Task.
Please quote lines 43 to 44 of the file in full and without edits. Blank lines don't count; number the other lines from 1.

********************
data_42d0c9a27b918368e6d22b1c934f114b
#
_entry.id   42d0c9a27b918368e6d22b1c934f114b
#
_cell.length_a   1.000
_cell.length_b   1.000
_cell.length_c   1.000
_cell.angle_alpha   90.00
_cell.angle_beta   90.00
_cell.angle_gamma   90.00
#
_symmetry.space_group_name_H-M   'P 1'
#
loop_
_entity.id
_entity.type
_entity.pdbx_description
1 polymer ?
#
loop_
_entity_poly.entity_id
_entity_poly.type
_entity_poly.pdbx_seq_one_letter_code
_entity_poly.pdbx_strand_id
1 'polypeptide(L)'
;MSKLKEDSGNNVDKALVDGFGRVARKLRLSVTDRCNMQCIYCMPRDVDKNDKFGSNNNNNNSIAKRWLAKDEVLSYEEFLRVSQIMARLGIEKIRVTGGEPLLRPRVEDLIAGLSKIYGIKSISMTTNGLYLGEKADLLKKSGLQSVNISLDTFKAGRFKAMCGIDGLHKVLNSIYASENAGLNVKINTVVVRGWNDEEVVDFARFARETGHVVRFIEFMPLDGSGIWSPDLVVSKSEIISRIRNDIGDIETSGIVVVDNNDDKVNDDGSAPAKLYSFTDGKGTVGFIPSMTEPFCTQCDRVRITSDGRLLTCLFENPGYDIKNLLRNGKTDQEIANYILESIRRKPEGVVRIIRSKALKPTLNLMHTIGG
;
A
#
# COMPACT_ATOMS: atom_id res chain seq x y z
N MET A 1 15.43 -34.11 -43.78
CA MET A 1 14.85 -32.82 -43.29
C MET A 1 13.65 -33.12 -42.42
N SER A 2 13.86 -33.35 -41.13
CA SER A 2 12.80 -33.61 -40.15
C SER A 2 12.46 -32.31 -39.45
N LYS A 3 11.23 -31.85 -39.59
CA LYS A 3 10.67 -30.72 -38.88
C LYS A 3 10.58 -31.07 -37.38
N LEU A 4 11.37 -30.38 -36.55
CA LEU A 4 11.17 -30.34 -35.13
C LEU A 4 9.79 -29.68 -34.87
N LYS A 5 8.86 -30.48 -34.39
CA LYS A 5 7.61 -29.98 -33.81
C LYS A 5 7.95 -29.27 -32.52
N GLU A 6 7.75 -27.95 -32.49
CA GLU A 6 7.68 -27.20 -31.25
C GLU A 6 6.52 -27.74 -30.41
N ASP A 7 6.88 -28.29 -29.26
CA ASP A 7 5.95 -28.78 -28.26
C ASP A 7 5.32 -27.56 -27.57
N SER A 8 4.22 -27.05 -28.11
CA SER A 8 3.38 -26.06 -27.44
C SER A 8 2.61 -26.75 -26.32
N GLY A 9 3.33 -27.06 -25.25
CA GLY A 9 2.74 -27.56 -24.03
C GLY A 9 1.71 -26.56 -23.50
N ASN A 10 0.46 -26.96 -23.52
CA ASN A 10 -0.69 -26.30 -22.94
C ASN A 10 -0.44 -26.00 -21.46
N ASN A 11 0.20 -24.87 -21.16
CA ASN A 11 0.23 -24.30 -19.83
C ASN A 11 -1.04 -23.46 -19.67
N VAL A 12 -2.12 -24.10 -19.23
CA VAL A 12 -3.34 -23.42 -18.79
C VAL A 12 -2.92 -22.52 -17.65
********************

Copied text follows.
N LYS A 5 8.86 -30.48 -34.39
CA LYS A 5 7.61 -29.98 -33.81